After the gruesome Pulwama attack, Khan urged Modi to “give peace a chance”, iterating he would “stand by his words” and immediately act if India provides actionable intelligence on the Pulwama terror attack where 40 CRPF personnel were killed in a suicide attack by Pakistan-based outfit Jaish-e-Mohammed (JeM).
Khan’s appeal was in response to Modi challenging his counterpart to act honourably and be a “Pathan’s son” and bring to the people behind the attack.
Tensions between the two nations heightened during the next two months as India re-elected Modi to the top office with an increased majority. The reinforcement of PM Modi as India’s choice of leadership, brought around a change in Imran’s tone when reaching out to a stronger Modi.
In the first conversation that followed torrid month which took the two nuclear superpowers to the brink of war, Khan congratulated Modi for winning in his country’s general election.
The Pakistan PM said he looked forward “for peace, progress and prosperity in South Asia along with Modi, and added the Indian PM was best suited for the job.
Modi’s strong man stance and zero-tolerance policy
PM Modi has took up a strong stand against Pak-sponsored terrorism. How Modi is different from immediate predecessors Manmohan Singh and Atal Behari Vajpayee is his decision to not relent in such situations where the power factor between the nations hangs in balance.
However, voices in India opine that there is still much left for India to do to ensure the end of terrorism and at the same time improve relations with Pakistan.
Leading defence analyst, Ajai Shukla argues that Indian military needs to achieve a new normal which deters Pakistan-backed terrorism in India with the threat of automatic military strikes.
PM Modi’s retaliation with Balakot airstrikes after Pulwama sets a stronger tone in India’s outlook towards cross-border terrorism.
By the end of his first term, PM Modi decided to take the tough stance against terrorism and subsequently relations with Pakistan. He has decided to avoid any talks with Khan until the issue of terrorism is completely out of the window.
The elections in India saw heightened national sentiment which gave PM Modi a never-before endorsement from the people as the man who knows how to tackle terrorism. So strong has been Modi’s view on zero-tolerance on terrorism, Khan had to release the Indian pilot who was caught by Pakistan army after his fighter jet crashed in its territory during the air strikes exchanged after the Pulwama incident.
PM Modi in one of his speeches during the election campaign had said, “There is consensus in the entire world against terrorism. We are moving ahead with strength to punish the perpetrators of terrorism… The scores will be settled this time, settled for good…This is a changed India, this pain will not be tolerated…We know how to crush terrorism.”
All eyes on the SCO
Modi has begun his second tenure keeping up his stance and relenting from any bilateral talks till Pakistan satisfies India on the cross-border terrorism issue. Modi is scheduled to meet as number of world leaders including Russia’s Putin and China’s Xi Jinping on the sidelines of the Shanghai Cooperation Organisation (SCO) summit on the 13th and 14th in Kyrgyz Republic.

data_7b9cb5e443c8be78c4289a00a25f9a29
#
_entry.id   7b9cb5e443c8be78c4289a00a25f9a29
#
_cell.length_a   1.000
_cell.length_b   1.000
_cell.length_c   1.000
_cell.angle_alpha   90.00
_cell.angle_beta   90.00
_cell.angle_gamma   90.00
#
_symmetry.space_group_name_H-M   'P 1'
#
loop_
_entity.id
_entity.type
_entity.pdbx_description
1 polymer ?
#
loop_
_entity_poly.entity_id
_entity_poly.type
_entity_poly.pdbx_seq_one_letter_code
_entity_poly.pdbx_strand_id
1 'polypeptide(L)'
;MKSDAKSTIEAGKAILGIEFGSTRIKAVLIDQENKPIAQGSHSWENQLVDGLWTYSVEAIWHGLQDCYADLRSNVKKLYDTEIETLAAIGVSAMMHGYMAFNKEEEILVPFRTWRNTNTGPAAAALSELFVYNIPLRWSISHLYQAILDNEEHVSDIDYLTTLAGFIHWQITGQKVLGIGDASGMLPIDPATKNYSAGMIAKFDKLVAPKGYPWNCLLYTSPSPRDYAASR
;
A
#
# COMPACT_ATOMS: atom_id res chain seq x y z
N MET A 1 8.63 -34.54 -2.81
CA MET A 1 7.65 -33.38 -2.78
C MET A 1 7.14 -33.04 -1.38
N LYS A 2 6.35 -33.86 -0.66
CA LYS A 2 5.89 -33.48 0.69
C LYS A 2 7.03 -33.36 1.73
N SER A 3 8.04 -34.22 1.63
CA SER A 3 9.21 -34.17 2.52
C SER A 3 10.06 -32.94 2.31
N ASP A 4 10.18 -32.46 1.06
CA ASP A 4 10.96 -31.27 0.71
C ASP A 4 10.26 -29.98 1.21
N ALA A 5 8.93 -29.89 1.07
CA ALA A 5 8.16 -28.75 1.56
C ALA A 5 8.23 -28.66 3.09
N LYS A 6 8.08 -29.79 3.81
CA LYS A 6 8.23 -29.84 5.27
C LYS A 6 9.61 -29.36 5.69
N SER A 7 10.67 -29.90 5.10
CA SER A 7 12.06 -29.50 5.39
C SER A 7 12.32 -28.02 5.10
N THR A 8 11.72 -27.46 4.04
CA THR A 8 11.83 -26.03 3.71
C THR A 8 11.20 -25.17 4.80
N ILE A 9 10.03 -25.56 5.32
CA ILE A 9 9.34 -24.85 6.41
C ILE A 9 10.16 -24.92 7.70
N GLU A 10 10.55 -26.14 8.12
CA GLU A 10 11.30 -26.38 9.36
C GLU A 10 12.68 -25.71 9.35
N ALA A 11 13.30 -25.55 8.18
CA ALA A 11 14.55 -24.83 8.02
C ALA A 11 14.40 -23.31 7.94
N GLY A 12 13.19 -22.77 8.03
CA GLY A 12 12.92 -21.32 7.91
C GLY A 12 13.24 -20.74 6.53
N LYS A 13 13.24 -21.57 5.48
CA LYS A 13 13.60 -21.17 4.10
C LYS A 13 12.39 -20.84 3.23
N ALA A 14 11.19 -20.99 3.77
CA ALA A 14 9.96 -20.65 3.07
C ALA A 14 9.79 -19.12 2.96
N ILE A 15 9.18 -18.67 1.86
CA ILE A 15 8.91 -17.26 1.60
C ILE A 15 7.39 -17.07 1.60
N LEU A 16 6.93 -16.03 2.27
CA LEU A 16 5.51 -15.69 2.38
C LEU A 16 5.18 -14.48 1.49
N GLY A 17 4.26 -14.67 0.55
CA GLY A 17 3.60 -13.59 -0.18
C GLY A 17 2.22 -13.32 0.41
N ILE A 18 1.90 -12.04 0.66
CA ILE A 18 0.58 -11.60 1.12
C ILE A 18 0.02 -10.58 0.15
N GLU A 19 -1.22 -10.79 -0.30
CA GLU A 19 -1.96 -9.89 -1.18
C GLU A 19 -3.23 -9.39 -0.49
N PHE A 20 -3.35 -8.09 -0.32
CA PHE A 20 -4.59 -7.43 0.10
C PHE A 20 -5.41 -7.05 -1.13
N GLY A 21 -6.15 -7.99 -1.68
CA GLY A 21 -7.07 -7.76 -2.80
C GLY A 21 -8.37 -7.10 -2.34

However, Pakistan PM Khan has been ignored by Modi, which was confirmed by MEA spokesperson Raveesh Kumar a few days ago, “No meeting is being organised between Prime Minister Modi and Pakistan Prime Minister Imran Khan. There is nothing more that I can add at this stage,”
India is expected to raise the issue of terrorism and global security situation apart from multilateral economic cooperation. And with Khan completely ignored, Modi’s focus will inevitably be on issues which, without pointing a finger, focus on Pakistan.
Contentious issues are not the focus of the SCO, which instead bases value in greater scope of cooperation. Modi’s decision to skip talks, reiterates that the first step for any betterment in the relations is an honest willingness from Pakistan on ending terror-outfit patronage in Pakistan occupied Kashmir. And with no talks scheduled, the only give away for what the two leaders have in mind about future relationship will be the formal meet and greets sessions. Cameras will be watching and the expressions will be analysed.
- Modi has taken a strong stance and zero-tolerance policy against terrorism reiterating that his ‘changed’ India will move ahead and crush terrorism.
- Imran Khan has taken a softer strategy of appealing to Modi for peace, but has given no clear proof of acting against terror outfits in its territory.
- Khan tried to leverage the release of an Indian pilot caught in the aftermath of Pulwama whom Pakistan had to release due to international pressure.
- Modi has begun his second tenure keeping up his stance and relenting from any bilateral talks till Pakistan satisfies India on the cross-border terrorism issue.